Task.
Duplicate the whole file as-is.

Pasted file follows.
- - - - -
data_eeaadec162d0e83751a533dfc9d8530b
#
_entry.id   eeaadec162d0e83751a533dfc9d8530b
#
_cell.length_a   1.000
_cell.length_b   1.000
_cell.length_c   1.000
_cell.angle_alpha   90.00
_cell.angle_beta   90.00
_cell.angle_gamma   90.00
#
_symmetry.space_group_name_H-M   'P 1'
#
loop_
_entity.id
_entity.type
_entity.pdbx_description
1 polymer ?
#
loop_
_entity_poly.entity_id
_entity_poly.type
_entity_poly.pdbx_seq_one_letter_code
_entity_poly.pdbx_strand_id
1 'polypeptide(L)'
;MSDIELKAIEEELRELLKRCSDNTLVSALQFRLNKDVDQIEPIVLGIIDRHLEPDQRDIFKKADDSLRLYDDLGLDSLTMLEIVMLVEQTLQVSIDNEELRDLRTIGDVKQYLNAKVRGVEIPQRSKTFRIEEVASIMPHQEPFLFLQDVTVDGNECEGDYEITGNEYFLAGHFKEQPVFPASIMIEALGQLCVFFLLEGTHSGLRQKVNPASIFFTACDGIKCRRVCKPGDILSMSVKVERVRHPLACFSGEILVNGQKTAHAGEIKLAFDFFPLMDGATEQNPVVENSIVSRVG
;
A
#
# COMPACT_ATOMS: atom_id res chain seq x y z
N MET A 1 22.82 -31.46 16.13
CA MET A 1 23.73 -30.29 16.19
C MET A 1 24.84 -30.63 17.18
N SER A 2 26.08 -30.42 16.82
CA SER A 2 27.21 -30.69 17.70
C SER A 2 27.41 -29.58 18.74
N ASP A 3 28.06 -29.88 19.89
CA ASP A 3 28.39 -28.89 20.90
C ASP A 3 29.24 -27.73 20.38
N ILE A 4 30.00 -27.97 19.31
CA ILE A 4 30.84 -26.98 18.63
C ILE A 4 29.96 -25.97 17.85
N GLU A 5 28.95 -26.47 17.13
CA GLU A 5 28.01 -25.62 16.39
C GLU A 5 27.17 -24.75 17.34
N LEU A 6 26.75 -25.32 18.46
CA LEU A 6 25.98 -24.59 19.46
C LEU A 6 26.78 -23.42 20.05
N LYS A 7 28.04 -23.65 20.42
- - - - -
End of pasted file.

data_eeaadec162d0e83751a533dfc9d8530b
#
_entry.id   eeaadec162d0e83751a533dfc9d8530b
#
_cell.length_a   1.000
_cell.length_b   1.000
_cell.length_c   1.000
_cell.angle_alpha   90.00
_cell.angle_beta   90.00
_cell.angle_gamma   90.00
#
_symmetry.space_group_name_H-M   'P 1'
#
loop_
_entity.id
_entity.type
_entity.pdbx_description
1 polymer ?
#
loop_
_entity_poly.entity_id
_entity_poly.type
_entity_poly.pdbx_seq_one_letter_code
_entity_poly.pdbx_strand_id
1 'polypeptide(L)'
;MSDIELKAIEEELRELLKRCSDNTLVSALQFRLNKDVDQIEPIVLGIIDRHLEPDQRDIFKKADDSLRLYDDLGLDSLTMLEIVMLVEQTLQVSIDNEELRDLRTIGDVKQYLNAKVRGVEIPQRSKTFRIEEVASIMPHQEPFLFLQDVTVDGNECEGDYEITGNEYFLAGHFKEQPVFPASIMIEALGQLCVFFLLEGTHSGLRQKVNPASIFFTACDGIKCRRVCKPGDILSMSVKVERVRHPLACFSGEILVNGQKTAHAGEIKLAFDFFPLMDGATEQNPVVENSIVSRVG
;
A
#
# COMPACT_ATOMS: atom_id res chain seq x y z
N MET A 1 22.82 -31.46 16.13
CA MET A 1 23.73 -30.29 16.19
C MET A 1 24.84 -30.63 17.18
N SER A 2 26.08 -30.42 16.82
CA SER A 2 27.21 -30.69 17.70
C SER A 2 27.41 -29.58 18.74
N ASP A 3 28.06 -29.88 19.89
CA ASP A 3 28.39 -28.89 20.90
C ASP A 3 29.24 -27.73 20.38
N ILE A 4 30.00 -27.97 19.31
CA ILE A 4 30.84 -26.98 18.63
C ILE A 4 29.96 -25.97 17.85
N GLU A 5 28.95 -26.47 17.13
CA GLU A 5 28.01 -25.62 16.39
C GLU A 5 27.17 -24.75 17.34
N LEU A 6 26.75 -25.32 18.46
CA LEU A 6 25.98 -24.59 19.46
C LEU A 6 26.78 -23.42 20.05
N LYS A 7 28.04 -23.65 20.42